Thu 16 Jan 2014
The American Conservative has an interesting article entitled “Why Millenials Long for Liturgy.” You can probably guess what it’s about. A very brief selection:
America’s youth are leaving churches in droves. One in four young adults choose “unaffiliated” when asked about their religion, according to a 2012 Public Religion Research Institute poll, and 55 percent of those unaffiliated youth once had a religious identification when they were younger. Yet amidst this exodus, some church leaders have identified another movement as cause for hope: rather than abandoning Christianity, some young people are joining more traditional, liturgical denominations—notably the Roman Catholic, Anglican, and Orthodox branches of the faith. This trend is deeper than denominational waffling: it’s a search for meaning that goes to the heart of our postmodern age.
My question for readers is this: why don’t more of these young Christians looking for liturgy end up in Lutheran churches? As the article notes, most seem to go Roman Catholic, Orthodox, or Anglican.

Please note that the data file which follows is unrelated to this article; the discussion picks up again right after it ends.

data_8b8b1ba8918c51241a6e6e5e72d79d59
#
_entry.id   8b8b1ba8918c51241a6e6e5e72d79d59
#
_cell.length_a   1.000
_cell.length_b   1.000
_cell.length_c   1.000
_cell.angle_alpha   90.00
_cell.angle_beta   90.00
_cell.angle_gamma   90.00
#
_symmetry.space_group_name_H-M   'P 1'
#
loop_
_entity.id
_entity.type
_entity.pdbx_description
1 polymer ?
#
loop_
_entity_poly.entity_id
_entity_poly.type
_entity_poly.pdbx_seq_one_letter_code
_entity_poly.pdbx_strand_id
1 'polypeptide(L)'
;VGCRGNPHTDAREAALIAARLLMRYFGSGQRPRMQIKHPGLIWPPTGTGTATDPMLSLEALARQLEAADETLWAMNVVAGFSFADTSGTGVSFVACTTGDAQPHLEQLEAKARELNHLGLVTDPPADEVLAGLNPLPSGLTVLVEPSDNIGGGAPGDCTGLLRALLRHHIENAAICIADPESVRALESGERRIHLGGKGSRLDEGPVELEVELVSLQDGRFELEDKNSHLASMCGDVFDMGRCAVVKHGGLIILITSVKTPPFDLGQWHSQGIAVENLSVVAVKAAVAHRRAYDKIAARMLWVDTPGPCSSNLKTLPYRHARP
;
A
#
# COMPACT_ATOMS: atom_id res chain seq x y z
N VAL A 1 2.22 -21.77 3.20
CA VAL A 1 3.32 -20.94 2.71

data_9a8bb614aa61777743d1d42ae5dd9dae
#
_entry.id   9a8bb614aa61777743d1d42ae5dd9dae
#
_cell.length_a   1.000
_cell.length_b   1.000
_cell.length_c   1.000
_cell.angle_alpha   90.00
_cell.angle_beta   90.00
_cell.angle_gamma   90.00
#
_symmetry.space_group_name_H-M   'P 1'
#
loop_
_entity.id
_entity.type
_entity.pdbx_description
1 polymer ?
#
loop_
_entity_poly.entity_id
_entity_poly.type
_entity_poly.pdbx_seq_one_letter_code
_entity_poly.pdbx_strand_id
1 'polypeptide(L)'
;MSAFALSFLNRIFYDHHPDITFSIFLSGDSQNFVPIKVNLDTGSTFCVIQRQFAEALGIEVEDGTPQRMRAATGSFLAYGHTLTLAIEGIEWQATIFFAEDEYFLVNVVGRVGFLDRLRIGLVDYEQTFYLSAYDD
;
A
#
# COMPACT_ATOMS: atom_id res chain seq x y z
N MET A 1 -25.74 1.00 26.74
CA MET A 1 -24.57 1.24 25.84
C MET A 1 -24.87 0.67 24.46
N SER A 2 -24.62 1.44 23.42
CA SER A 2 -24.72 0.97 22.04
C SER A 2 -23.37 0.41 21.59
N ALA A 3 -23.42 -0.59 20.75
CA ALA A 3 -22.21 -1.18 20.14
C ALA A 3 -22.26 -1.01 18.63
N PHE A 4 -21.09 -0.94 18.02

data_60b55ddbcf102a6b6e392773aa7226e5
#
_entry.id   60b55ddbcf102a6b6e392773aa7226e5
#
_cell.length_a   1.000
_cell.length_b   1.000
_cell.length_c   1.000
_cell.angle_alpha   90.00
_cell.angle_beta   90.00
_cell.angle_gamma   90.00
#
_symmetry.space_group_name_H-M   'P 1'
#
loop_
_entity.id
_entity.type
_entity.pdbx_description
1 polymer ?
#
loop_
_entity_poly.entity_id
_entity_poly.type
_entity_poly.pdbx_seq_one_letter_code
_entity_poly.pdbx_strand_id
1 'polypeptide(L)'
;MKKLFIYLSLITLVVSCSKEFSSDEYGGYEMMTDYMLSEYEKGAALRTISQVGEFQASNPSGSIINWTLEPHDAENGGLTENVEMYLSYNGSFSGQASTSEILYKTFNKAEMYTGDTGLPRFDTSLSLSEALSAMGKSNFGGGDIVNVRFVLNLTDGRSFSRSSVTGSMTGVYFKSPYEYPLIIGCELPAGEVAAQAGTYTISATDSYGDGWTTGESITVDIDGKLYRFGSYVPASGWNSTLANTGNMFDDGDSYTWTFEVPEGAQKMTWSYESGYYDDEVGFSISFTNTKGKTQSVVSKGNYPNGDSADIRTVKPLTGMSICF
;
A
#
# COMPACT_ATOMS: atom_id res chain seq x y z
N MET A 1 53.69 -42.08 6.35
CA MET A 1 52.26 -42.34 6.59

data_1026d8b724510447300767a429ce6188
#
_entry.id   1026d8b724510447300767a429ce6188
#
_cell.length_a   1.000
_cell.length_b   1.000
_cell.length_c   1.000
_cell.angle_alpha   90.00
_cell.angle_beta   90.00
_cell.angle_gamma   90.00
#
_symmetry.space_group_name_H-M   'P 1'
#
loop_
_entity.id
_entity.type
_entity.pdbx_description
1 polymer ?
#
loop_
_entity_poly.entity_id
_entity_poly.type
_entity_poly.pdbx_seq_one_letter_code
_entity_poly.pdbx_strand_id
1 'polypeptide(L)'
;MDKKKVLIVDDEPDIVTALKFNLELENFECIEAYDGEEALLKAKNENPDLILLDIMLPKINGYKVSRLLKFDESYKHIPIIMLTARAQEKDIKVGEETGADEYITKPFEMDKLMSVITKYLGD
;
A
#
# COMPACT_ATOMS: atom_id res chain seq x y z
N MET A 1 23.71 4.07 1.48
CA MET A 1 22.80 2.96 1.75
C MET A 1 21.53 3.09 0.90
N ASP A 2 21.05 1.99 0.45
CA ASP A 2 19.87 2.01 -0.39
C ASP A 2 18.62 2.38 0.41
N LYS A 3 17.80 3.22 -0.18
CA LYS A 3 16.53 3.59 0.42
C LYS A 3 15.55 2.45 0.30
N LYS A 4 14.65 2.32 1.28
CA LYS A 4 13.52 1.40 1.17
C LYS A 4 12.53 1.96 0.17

Now it’s understandable why so many might end up Catholic. Assuming these Evangelicals are looking for a church that takes seriously the history of the Church, then Roman Catholicism is a fairly natural fit: with 67 million Catholics in the USA (about 23.9% of all Americans), they are certainly the most visible church. But why are Anglican and Orthodox churches such a drawing point where Lutherans aren’t? Anglicans and Orthodox Christians make up only 1.5% and 0.4% of all Americans respectively (2.32 million Anglican, and less than 1 million Orthodox). Lutherans, by contrast, more than double Anglicans and Orthodox put together (5.1% of all Americans, or 7.86 million people). Heck, there’s as many confessional Lutherans in The Lutheran Church—Missouri Synod alone as there are all Anglicans in the United States. So why don’t more Evangelicals-going-liturgical become Lutheran? Could it be that, despite having smaller numbers, Anglicans and the Orthodox have nevertheless presented more coherent denominational identities to the wider public? Have Lutherans been so insular that wider Christendom in North America isn’t clear who we are and what we believe?
If you’re a young Christian who went liturgical, why did you end up where you did? Had you even heard of Lutheranism? Did you (or do you even now) know what Lutherans think?
UPDATE (December 22): This post has roused interest elsewhere on the web. Gene Veith picked it up over at his blog Cranach, where more than 300 comments have accumulated in just over a day. And Anthony Sacramone provides his own go at an answer over at Strange Herring. To sum up his answer: “Lutherans are boring.” You’ll just to check out his (very good) post to see what he means by that.